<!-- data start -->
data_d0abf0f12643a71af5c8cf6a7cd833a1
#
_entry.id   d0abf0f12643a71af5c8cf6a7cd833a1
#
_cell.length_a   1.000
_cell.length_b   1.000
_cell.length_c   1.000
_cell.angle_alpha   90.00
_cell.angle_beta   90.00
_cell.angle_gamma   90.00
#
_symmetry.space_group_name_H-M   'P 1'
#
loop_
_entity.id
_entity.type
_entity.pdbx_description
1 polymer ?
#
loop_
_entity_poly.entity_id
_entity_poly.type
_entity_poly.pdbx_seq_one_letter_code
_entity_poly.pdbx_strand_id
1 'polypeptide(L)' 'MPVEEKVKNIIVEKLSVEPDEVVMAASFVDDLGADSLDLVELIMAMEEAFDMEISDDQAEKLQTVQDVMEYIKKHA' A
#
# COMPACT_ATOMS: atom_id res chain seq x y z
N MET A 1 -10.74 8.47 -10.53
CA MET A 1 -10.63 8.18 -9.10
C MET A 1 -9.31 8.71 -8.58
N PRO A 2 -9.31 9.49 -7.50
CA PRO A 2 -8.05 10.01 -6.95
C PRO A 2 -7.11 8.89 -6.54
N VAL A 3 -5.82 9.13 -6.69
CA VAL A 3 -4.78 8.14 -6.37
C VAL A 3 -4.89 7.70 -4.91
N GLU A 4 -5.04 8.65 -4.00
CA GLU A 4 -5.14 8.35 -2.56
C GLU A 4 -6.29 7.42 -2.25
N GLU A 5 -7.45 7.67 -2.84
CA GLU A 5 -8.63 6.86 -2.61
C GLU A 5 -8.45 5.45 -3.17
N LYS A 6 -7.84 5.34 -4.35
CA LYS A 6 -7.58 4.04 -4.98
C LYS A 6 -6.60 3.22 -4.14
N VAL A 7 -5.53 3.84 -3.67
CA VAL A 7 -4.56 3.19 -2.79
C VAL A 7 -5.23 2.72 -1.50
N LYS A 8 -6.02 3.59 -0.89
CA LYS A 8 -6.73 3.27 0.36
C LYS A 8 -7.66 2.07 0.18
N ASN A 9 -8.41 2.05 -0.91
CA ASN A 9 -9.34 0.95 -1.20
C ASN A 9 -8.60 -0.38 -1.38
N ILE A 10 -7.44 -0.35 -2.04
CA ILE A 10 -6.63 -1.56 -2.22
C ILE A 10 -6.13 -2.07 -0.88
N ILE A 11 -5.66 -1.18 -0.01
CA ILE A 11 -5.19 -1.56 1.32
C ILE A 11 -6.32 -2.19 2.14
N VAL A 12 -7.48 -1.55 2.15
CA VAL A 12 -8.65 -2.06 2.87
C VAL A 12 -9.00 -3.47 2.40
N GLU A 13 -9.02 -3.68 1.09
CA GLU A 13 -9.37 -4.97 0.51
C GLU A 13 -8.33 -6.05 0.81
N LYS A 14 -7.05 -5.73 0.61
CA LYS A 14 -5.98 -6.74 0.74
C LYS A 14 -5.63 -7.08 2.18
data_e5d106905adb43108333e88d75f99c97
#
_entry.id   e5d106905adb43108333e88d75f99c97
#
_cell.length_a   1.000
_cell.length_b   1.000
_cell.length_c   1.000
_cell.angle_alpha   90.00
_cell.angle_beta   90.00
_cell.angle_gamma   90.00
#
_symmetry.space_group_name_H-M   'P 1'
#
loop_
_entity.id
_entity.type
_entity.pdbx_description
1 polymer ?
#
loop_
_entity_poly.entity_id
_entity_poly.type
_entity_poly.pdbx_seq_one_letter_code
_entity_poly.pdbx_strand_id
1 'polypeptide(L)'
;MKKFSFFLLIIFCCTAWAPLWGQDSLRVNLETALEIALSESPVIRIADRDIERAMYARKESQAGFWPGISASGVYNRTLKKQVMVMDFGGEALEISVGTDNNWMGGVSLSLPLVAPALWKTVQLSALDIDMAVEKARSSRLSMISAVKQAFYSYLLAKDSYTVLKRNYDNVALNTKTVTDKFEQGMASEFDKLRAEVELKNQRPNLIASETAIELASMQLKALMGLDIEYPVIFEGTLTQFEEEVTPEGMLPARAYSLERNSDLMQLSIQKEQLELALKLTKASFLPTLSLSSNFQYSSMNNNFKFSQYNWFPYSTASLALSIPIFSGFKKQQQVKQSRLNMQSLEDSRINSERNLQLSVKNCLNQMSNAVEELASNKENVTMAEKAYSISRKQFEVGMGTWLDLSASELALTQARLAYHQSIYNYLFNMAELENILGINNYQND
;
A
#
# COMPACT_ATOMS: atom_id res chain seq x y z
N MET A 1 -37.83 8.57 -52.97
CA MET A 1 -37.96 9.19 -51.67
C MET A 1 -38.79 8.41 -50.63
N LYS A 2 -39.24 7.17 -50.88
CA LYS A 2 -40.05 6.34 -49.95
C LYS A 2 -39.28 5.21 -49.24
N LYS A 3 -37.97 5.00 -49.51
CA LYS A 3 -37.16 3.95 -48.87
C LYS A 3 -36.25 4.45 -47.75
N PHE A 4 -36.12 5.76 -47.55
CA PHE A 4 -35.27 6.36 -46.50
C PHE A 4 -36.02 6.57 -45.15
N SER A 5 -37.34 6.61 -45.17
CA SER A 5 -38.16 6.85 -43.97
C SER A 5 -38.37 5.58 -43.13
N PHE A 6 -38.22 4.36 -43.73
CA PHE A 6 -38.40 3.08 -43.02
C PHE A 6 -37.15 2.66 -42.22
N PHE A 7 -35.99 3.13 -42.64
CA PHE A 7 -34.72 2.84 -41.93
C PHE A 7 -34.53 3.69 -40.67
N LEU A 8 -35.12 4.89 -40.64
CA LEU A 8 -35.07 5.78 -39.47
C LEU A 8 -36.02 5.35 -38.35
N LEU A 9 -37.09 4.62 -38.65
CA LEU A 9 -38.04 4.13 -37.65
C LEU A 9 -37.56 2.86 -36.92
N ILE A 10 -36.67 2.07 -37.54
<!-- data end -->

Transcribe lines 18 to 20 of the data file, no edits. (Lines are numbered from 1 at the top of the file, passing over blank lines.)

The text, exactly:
1 polymer ?
#
loop_